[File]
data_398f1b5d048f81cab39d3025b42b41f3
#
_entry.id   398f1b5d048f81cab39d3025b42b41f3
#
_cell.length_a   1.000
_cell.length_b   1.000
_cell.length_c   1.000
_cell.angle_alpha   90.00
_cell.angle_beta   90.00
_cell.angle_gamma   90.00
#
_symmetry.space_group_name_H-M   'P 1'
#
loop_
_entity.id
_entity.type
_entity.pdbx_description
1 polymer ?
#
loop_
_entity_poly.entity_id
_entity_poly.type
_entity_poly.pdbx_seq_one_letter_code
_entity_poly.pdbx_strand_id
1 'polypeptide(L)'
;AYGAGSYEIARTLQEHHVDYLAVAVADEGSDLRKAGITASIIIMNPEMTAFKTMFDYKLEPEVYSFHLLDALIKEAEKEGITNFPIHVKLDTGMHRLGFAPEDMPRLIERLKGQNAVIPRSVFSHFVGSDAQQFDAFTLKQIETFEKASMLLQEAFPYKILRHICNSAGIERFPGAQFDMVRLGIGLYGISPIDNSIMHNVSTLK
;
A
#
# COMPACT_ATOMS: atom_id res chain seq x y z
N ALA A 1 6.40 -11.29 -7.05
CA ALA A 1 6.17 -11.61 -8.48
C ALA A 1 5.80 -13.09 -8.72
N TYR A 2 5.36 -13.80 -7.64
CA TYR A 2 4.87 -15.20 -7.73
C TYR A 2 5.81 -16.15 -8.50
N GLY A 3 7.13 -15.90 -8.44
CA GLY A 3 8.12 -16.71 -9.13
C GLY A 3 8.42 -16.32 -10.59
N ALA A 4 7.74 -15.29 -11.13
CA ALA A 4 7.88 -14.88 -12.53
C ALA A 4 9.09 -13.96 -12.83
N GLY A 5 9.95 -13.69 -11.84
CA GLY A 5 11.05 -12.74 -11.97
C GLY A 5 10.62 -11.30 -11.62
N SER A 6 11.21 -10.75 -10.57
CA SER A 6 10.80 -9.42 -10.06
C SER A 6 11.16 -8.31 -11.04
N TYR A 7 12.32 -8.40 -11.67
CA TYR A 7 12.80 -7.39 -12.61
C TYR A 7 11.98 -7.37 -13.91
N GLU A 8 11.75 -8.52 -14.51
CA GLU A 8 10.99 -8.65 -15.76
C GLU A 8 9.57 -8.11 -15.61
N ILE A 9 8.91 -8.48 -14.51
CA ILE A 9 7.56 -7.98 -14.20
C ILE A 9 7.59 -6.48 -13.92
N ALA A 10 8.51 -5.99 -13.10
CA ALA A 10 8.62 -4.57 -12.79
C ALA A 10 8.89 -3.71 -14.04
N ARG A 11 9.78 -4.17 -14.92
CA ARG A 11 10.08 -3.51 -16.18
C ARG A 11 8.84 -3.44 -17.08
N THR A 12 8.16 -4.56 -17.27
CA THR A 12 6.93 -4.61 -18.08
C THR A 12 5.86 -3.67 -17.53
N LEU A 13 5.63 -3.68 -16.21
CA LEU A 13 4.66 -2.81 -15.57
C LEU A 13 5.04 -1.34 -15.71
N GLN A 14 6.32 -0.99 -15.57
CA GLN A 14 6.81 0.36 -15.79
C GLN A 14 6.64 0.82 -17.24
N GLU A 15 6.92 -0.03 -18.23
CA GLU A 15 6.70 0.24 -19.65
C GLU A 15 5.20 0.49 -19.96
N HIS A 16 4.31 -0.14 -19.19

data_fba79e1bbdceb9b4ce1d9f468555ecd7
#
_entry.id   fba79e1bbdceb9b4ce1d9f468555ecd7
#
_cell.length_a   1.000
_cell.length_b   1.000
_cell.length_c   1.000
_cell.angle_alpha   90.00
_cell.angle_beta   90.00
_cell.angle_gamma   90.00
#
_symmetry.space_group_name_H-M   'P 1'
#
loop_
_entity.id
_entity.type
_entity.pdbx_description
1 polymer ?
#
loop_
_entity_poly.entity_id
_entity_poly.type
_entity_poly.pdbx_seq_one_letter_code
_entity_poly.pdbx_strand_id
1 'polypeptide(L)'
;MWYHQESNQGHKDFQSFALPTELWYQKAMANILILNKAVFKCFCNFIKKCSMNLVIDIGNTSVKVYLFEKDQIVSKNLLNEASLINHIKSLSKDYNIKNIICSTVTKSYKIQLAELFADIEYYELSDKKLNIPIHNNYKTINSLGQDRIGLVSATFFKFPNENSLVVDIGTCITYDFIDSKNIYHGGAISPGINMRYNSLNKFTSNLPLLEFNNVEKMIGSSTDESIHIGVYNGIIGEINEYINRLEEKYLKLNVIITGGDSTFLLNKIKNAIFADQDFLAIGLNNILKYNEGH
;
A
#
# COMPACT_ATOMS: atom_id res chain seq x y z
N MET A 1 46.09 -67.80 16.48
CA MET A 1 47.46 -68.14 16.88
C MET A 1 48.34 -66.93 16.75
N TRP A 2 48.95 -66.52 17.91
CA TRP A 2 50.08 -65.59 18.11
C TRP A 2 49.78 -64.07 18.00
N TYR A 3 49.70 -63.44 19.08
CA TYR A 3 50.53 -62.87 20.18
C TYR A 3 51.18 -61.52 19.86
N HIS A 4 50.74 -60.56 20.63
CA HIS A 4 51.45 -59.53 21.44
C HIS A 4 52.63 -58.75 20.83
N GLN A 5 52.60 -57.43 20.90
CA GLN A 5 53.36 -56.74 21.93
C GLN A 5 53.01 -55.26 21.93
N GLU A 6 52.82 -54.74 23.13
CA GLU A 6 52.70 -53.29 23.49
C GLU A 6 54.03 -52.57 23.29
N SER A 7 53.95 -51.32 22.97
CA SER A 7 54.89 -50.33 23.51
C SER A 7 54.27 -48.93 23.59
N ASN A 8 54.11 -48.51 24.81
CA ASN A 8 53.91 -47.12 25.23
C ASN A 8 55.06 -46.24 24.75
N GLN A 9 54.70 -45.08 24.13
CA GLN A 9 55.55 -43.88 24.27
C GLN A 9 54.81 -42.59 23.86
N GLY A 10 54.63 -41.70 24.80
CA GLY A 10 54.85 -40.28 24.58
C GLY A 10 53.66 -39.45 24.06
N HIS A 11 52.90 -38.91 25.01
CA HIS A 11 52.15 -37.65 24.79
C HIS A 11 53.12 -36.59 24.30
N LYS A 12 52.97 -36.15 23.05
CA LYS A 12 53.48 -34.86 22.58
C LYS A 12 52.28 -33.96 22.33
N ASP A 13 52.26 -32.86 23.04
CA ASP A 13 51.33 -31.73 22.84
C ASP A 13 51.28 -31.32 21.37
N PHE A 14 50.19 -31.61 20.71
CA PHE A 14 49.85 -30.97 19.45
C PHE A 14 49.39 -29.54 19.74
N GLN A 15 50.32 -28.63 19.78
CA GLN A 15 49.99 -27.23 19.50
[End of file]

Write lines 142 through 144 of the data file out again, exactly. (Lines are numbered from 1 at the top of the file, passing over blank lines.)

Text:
C LYS A 12 52.28 -33.96 22.33
N ASP A 13 52.26 -32.86 23.04
CA ASP A 13 51.33 -31.73 22.84